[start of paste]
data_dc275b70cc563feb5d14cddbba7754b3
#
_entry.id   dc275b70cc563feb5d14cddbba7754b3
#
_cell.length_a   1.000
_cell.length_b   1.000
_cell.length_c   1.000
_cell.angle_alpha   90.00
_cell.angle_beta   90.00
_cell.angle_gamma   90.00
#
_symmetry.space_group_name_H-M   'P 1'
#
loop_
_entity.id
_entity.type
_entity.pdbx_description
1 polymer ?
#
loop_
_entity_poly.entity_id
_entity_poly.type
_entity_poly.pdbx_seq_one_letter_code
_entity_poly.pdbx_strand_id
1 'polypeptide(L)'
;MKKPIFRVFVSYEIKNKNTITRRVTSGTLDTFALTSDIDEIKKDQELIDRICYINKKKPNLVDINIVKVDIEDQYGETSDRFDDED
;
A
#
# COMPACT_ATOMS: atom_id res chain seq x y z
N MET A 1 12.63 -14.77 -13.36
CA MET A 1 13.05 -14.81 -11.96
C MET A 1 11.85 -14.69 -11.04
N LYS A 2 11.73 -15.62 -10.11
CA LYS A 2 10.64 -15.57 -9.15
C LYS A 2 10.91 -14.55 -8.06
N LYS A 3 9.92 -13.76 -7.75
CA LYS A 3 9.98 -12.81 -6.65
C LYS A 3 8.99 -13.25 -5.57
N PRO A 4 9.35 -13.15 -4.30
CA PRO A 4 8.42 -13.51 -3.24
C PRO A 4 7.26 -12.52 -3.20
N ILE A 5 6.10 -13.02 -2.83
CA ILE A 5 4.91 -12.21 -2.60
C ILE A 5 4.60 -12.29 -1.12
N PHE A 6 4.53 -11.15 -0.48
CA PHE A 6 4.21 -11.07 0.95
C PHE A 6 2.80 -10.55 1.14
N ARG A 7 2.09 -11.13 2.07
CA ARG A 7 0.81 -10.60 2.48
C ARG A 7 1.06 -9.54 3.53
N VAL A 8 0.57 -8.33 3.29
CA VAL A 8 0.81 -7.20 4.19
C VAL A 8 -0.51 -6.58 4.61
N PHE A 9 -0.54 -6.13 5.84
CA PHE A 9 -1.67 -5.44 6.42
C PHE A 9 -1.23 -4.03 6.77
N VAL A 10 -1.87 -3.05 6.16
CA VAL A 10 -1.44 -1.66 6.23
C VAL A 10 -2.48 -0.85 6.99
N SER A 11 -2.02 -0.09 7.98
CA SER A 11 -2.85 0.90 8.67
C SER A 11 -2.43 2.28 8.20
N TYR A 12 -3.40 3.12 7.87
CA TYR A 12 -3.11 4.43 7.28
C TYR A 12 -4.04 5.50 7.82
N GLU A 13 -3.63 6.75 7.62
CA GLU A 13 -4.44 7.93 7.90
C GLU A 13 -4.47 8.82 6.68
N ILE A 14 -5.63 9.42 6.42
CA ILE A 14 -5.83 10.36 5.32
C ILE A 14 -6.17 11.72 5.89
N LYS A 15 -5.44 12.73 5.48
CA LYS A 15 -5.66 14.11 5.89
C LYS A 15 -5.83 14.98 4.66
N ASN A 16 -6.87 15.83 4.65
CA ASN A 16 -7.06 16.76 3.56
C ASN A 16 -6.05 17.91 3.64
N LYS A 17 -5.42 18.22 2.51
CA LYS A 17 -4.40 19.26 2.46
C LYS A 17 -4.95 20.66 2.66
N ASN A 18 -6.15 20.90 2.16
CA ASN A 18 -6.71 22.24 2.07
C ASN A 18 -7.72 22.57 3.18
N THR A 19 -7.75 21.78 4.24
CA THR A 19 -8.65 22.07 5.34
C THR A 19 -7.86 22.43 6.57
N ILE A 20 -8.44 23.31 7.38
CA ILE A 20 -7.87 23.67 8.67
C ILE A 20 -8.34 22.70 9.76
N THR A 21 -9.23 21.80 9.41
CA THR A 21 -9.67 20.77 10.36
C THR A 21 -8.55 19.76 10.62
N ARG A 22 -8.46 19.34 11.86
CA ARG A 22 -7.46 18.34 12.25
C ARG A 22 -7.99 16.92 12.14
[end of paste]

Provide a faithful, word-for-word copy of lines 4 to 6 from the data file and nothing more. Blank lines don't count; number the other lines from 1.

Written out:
#
_cell.length_a   1.000
_cell.length_b   1.000